Though Currier still needs to requalify for the IBU World Cup, Eisenbichler has complete faith in Currier’s ability to compete against other World Cup regulars, grounding his decision to select Currier based on his recent sprint performances.
“Just like in the past years, we kept one spot open for the Dec [World Cups] on the men’s side,” Eisenbichler wrote. “We agreed to take the winner of the roller ski trials (2 races in Aug and 2 races in Oct) and one athlete by discretionary choice to the WC prep camp in Canmore and decide there after the camp is finished, whom of the two we take on to the [World Cups] in Dec. Russell won the trials and Paul Schommer was our discretionary pick.”
“Both worked very well at the camp and were close in training, but Russell was stronger than Paul in the two races at the end of the camp,” Eisenbichler continued in the email. “As he was also the winner of the trials races we decided to pick Russell. on top of the Biathlon complex performance, Russell showed also a higher level at physical side in terms of ski speed.”
As Currier prepares to pack his bags for Europe and potentially another full World Cup race season, he is relieved to be back on US Biathlon’s World Cup Team, but also more open to adjustment than he’s perhaps been in the past.
“It’d be nice to stay on the World Cup … and then beyond that it would be nice to make the 2018 team,” Currier said of his goals within the sport. “But after last season, it’s just kind of a day-by-day, month-by-month structure, more so than in the past. At this point, it’s just if I can say I tried, it’s better than nothing. If I try, I succeed.”
We asked Currier to give our ’17 Questions for 2017′ a go. Here are his responses:
1. Biggest change in your life in the last five or so months since the ski season ended?
I invested in a new, French-made stock. Since I’ve been using the same stock for the last six years, it has taken some adjustment. My neighbor is a machinist and has helped me out with a lot of custom made parts that supplement the original design. He made me a bladed trigger a while back, which is exactly what it sounds like, an incredibly sharp trigger which creates a major incentive not to jerk the trigger quickly.
2. Biggest change in your training?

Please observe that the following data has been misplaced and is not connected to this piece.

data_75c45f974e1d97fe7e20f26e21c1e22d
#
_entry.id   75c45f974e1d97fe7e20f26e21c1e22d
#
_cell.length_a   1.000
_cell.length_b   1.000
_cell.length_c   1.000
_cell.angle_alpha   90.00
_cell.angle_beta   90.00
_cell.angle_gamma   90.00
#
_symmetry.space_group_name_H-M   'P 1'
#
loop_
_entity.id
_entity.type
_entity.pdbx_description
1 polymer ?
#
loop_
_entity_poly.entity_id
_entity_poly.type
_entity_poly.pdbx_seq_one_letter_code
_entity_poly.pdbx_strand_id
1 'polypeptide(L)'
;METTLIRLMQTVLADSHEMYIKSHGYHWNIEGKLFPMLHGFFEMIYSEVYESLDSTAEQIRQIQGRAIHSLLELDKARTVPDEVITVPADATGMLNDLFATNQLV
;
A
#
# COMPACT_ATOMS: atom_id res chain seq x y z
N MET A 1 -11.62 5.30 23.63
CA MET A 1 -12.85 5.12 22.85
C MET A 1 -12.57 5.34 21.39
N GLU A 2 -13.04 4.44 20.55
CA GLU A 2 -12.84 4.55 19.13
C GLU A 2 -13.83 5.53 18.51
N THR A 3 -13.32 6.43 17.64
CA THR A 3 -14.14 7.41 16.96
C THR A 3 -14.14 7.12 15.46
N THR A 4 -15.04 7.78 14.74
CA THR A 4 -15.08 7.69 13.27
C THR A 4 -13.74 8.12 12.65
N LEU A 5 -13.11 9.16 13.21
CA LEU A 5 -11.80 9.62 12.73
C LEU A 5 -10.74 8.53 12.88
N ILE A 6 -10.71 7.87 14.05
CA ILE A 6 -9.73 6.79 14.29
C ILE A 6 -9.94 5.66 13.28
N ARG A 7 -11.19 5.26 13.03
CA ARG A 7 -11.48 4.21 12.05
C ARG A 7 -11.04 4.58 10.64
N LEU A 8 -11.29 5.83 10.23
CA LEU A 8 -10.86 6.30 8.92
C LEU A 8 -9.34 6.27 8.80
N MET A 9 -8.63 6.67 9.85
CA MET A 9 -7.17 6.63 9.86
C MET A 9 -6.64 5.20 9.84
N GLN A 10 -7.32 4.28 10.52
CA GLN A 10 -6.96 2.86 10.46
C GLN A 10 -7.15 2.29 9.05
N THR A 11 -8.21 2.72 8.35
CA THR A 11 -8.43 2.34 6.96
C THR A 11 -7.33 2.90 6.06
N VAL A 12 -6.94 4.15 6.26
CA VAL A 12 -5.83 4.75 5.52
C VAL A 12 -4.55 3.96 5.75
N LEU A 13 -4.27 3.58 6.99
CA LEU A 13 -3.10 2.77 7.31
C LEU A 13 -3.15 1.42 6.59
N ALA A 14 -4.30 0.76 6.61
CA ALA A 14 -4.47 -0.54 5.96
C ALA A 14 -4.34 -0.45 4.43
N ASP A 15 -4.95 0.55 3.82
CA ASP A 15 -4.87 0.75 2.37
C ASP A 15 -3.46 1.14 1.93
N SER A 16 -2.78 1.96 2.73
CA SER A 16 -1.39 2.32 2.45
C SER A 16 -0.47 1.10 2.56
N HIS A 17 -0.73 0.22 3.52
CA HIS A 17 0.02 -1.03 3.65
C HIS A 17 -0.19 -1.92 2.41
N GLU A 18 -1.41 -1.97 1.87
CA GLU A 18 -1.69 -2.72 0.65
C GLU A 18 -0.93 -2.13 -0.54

This will be my lowest year in terms of volume since I was a junior. However, I’ve added in a little more intensity and the overall quality of my training has been better.
3. Major areas of improvement you’ve seen so far?
The base for my position in prone is much more stable this year. Tight and consistent groups are possible now. I worked a lot this summer with one of the professional marksmen that has assisted USBA in the past – he’s an Olympic gold medalist, so he has a lot of good advice. Though the sports are fundamentally similar, they are executed at different speeds and heart rates, so there’s a lot of adaptation that has to take place.
4. Whom you’ve been working closest with this offseason (coaches or training partners)?
OSI’s (Outdoor Sports Institute is the renamed Maine Winter Sports Center) Seth Hubbard has been a super helpful coach despite the lack of resources for an OSI elite team. Since OSI lost funding it has been a bumpy road. As one of the only places in North America with a fully paved, world class biathlon venue, it’s still a great training ground and is open to more attention
5. Best trip in the last five months (and why)?
Canmore, it just felt nice to be back in the training camp schedule and working with the national team again. Plus, it’s great to get on snow as early as October to readjust to the different feel of natural skiing.
6. Favorite cross-training?
Running, it’s the most affordable and all terrain form of training there is. There’s a certain ease and ensuing calm in doing something your body was made to do.
7. Favorite non-athletic activity or pastime this summer?
Mostly nerd things and it’s finally deer season. Though, I’m down to one afternoon left to see anything in the field.
8. Song that was your jam this summer?
We’re Not Going To Make It – The Presidents and Lingonberry was my favorite jam.
9. All time favorite race moment?
Maine State meet class B Sophomore year. Very few in Rumford saw that win coming.
10. First thing you pack in your bag when you leave for Europe?
Noise cancelling headphones, batteries for headphones, then back up headphones. I think mental recovery is as important as physical recovery, and quiet is a crucial part of that. On the road, that can be hard to come by.
11. Venue/event you’re most excited to visit this season?
Nove Mesto, CZ. Nice, closed in and well balanced profile. A course built more for skiers and less for TV cameras.
12. Who will win the men’s and women’s World Cup titles this year?
I don’t follow XC enough to make a bold decision and biathlon is too off the wall inconsistent to call.
13. Biggest sacrifice you feel you’ve made choosing this career path?
14. If you could change one thing about your sport, what would it be?
No doping, no politics.
15. What did you have for breakfast this morning?
A lot. About half of my caloric intake comes from breakfast. I really think highly of breakfast
16. In 5 years, I’ll be ____?
About 1/8th of the way done with my education.
17. In 50 years, I’ll be ____?
Gabby Naranja considers herself a true Mainer, having grown up in the northern most part of the state playing hockey and roofing houses with her five brothers. She graduated from Bates College where she ran cross-country, track, and nordic skied. She spent this past winter in Europe and is currently in Montana enjoying all that the U.S. northwest has to offer.